“Reichi,” they announced together, five moves after Jorir had woken Runa from her rage.

“Very good, Lord. We’ve nearly made it!” The knight sounded cheerful again, after having been nearly cowed before, and distressed over their apparent drubbing.

“Don’t celebrate just yet. He can still block us.” Jorir peered ahead across the field of play, watching for their unseen opponent’s next move.

Sure enough, one of the white-clad pieces jumped into the center of the path, blocking their route.

“Reichi,” echoed across the battlefield. If they weren’t careful, this exchange could go on for ages.

“How many pieces do we have left that can weather more than one fight?” Jorir demanded of the black knight.

“Three, Lord.”

“How many in range to take that one,” Runa said, pointing at the offending piece.

“One, Lord.” Why the knight treated them as one person, Jorir could not guess, but it had been consistent through the game.

They shared a glance and a nod.

“They should take it, then.”

“Very good, Lord. The riddle, then:

What marvel is it which without I saw,
    before break of dawn?
Upward it flies with eagle’s voice,
    and hard grip its claws the helmet.1

Jorir frowned and buried his chin in his hand. Runa crossed her arms and her eyebrows.

“A dragon with a sore throat?” Jorir shook his head. It didn’t fit with the others they’d heard. “No, too irreverent.”

“Can’t be a kalalintu, either. No-one would compare them to eagles,” Runa mused. “A weathervane?”

“Quite a lot of these have been martial…”

Runa offered “A javelin?”

“Javelins don’t really have a voice when they fly…” Jorir raised his head, his eyes sparkling with realization. “But arrows do. Are we agreed?”

When Runa nodded, he turned to their knight. “Our answer is, an arrow.”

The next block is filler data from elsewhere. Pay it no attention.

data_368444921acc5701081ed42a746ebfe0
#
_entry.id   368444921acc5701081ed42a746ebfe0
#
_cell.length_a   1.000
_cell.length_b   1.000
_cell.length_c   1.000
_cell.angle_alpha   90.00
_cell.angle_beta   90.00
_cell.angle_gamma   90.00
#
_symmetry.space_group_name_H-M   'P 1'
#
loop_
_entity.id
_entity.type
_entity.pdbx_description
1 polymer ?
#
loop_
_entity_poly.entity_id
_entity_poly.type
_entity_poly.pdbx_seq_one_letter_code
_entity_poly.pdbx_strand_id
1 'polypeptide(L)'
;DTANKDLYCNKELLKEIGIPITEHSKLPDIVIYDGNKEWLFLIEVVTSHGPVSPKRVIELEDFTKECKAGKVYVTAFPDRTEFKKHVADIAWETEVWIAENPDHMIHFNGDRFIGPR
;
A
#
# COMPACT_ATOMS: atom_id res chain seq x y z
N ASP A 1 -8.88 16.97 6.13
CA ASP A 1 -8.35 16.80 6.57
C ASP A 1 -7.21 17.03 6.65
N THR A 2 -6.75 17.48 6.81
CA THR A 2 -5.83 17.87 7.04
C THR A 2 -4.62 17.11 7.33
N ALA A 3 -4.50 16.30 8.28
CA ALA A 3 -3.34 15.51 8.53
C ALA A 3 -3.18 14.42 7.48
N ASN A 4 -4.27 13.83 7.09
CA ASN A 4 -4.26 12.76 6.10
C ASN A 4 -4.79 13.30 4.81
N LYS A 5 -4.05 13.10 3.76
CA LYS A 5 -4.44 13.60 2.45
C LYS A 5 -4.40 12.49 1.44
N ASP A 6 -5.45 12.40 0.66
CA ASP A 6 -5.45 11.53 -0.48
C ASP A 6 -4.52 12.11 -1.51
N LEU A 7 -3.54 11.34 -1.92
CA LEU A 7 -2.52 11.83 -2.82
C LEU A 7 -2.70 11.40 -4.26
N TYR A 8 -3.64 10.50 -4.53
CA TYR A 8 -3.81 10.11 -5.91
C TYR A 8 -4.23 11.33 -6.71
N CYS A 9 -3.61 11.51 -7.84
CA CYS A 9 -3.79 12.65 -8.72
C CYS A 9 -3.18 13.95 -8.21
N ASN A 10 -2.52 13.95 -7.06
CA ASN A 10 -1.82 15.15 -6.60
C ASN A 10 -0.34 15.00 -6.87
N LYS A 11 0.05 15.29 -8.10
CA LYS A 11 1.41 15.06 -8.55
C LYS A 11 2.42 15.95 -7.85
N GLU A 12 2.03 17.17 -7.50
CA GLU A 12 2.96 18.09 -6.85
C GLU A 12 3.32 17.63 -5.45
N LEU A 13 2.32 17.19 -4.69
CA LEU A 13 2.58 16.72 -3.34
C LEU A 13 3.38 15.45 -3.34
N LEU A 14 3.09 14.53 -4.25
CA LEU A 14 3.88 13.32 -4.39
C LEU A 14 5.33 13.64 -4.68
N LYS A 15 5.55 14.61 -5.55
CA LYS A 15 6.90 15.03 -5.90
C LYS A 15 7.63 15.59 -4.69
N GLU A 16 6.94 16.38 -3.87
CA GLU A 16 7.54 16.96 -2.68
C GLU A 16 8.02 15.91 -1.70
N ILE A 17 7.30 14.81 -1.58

“Excellent, Lord.”

One move further on and they were able to declare reichi again. This time, the opponent did not immediately move to block their path. Jorir scowled across the board. “Carefully, now. I smell another trap.”

“You’re right. He should have moved to block our way again.”

And yet, the only thing they could do was move forward, toward the edge of the board, victory, and the rest of their lives.

“Tuichu,” they declared in unison.

A voice boomed across the playing field.

“You have done well, and reached the edge. Before the game is through, there is one final riddle you must prove. Answer well and true, for this storm shall not be weathered.”

Runa growled, the sound as threatening as a wolf puppy’s. Jorir just rolled his eyes. “Well, let’s have it, then.”

The words rang out over the field:

Two brides did bear, white-blond their locks,
and house-maids were they— ale-casks homeward;
were they not shaped by hand nor by hammers wrought;
yet upright sat he on the isles, who made them.2

Jorir blinked once, then again, searching for anything in the words that would give him a hint and coming up empty. “Nothing martial, this time,” was all he could offer.

Runa, though, had the expression he had seen more than once during this maddening game of Thought and Memory’s design. Thus far, it had always been followed by brilliance. Finally, she looked up and directly at the black knight.

Jorir held his breath. He had no answer to give, but should she miss this one…

“You speak of two swans, heading to the shore to lay their eggs. Correct?”

No answer came. Jorir tensed, half expecting the black knights surrounding them to topple and crush him.

Instead, the tafl board vanished. They stood facing a door.


1: From “The Riddles of King Heithrek,” translated on http://www.sacred-texts.com/neu/onp/onp17.htm#fr_4
2: ibid


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5.19 – Deathmatch Tafl

“Any captured piece will be destroyed.”

Jorir frowned. This may not have been the first time he played tafl for his life, but it was certainly the most overt. And while he had a partner, he had no way of knowing if she was as good as she claimed and little reason to trust her word.